Could US-style management be the future for libraries?
PUBLISHED: 12:00 14 March 2011 | UPDATED: 12:08 14 March 2011
Libraries still have a stereotyped image of stuffy buildings, dusty books and shooshing, bespectacled librarians.
But an American firm aims to tear up that traditional definition as it pursues its goal of running 15pc of Britain’s public libraries within the next five years.
Maryland-based Library Systems and Services is planning a revolution in the way the service could be run, promising slick professional outlets with a programme of entertainment and cultural events to keep the profits rolling in. The company has already discussed its ideas with Suffolk County Council, which has decided it can no longer afford to run 29 of its libraries and is seeking interest from other groups interested in saving them from closure.
But is it necessary in Norfolk? The county council says no. The service hailed as too important to be lost in £155m of spending cuts is already a successful, popular and valued facility, which doesn’t need States-style razzmatazz to thrive.
The month-long Join Up January campaign earlier this year succeeded in enticing more than 9,300 new members – almost doubling the target of 5,000.
And the landmark Norfolk and Norwich Millennium Library at the Forum in Norwich has been the UK’s busiest for four years running, welcoming more visitors and lending more books than any other. It attracted 1,502,449 visitors in 2009/10 and lent more than one million items, including books, DVDs and console games.
It also hosts multimedia projects and art exhibitions, offers free internet on 100 computers and is a base for business, heritage and local government information.
And it already holds lively events of the kind the American company is suggesting. For example, tomorrow you can get free soil testing in the Express section of the library with students from Sewell Park College to learn which plants should thrive in your garden. There is also a free interactive play about disease, also performed by students from Sewell Park College, at 11am.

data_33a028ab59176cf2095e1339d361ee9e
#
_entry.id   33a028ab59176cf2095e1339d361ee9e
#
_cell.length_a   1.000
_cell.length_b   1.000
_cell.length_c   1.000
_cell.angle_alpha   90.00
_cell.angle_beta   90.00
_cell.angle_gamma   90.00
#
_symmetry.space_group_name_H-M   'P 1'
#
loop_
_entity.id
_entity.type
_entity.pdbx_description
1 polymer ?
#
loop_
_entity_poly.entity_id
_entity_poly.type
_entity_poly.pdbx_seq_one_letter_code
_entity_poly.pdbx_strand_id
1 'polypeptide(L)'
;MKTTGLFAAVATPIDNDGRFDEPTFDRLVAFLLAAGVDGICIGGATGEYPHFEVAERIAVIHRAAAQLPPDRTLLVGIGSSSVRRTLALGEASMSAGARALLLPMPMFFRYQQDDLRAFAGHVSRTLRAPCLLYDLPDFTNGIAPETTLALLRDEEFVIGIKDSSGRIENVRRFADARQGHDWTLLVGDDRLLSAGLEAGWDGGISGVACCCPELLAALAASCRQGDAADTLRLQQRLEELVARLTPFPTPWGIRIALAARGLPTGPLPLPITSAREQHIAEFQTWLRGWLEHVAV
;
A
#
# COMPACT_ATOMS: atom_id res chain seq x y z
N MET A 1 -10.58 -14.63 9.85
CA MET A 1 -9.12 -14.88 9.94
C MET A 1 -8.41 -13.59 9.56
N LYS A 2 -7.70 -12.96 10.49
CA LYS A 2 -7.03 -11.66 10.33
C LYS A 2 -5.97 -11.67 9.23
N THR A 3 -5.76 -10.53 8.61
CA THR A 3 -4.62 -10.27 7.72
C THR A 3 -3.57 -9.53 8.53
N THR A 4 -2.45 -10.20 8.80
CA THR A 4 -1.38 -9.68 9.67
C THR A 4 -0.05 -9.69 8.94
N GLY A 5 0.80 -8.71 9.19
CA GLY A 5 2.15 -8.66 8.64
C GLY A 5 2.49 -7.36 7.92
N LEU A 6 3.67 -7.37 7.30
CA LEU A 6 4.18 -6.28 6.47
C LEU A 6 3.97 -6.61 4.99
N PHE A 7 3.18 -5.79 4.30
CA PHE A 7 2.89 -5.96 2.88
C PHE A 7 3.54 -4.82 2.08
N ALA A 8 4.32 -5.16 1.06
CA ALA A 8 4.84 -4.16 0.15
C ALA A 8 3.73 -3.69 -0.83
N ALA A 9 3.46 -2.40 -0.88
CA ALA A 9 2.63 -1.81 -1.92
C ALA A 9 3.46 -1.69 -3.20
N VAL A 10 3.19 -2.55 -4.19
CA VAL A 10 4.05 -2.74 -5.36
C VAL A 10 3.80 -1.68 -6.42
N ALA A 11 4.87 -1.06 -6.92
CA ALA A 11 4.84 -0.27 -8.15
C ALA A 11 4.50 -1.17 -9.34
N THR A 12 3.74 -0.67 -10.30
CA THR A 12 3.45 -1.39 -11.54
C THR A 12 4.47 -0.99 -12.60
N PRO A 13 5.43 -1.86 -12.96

On Wednesday evening, in a ticketed event, author Philippa Faulks will be talking about her new book, Henna Magic, and offering a demonstration of henna art.
There are sessions for children too. You can meet fiction’s Horrid Henr” on April 2 and 3, or meet Peter Rabbit on April 15-17. And it’s not all about sitting quietly and listening; on April 21, five to 12-year-olds can learn about wartime aviation with a short film, colouring activities and a treasure hunt.
Of course, Norwich’s libraries do not end with the Millennium library in the Forum. There are many smaller branch libraries, including Costessey, Earlham, Hellesdon. Mile Cross Plumstead Road, Sprowston, Taverham, Tuckswood, St William’s Way in Thorpe St Andrew and West Earlham. Others just outside Norwich include Blofield, Brundall, Hethersett and Poringland.
Most of them are in older buildings than the Forum and do not have such a modern feel, and because of their smaller size it is less easy to hold events.
But it would be wrong to assume that means they are stuck in the past. At Sprowston library for example, Saturdays are DS Zones where library users can bring along their Nintendo DS and try any games for free. There is a monthly reading group amd a weekly board games afternoon. Once a week there is Bounce and Rhyme Time for babies and pre-school children and their parents.
Altogether, there are 47 libraries in Norfolk, and 13 public mobile libraries plus one which visits residential homes.
Although the county council has resolved to keep all libraries open in its recent cost-cutting budget, there will be some compromises, including a reduction in opening hours and changes to the frequency of mobile library visits.
James Carswell, cabinet member for cultural services at Norfolk County Council, said there was no urgent need for an overhaul of libraries which are community hubs for information, cultural awareness and learning.
“It works with vulnerable people, with the community, with young and old. It has large amounts of information that people need and when you talk about communities being in difficulty over the next few years you think of a library as a valuable community hub where people get together. We felt it was something really important and something we needed to protect. We want to keep hold of our libraries and manage them ourselves at this time.”
Mr Carswell agreed that the stuffy stereotype of a library ruled by a bespectacled killjoy angrily hushing anyone bold enough to raise their voice above a whisper was already decades out of date.
He said anyone could discuss ideas for modern events such as open-mic poetry nights or murder mystery evenings with their community librarian, but they had to be appropriate to their surroundings.
“If you wanted to hold something like a murder mystery event, it would depend on the people who wanted to get involved,” he said.
“Some might like it, but others might find that too disruptive, so it has to be appropriate for the size of the building. At the Forum, where there is lots of capacity, we have had lots of big events, while other libraries are doing work around engagement with young kids and teaching people to read. It is about the wellbeing of the whole community.”
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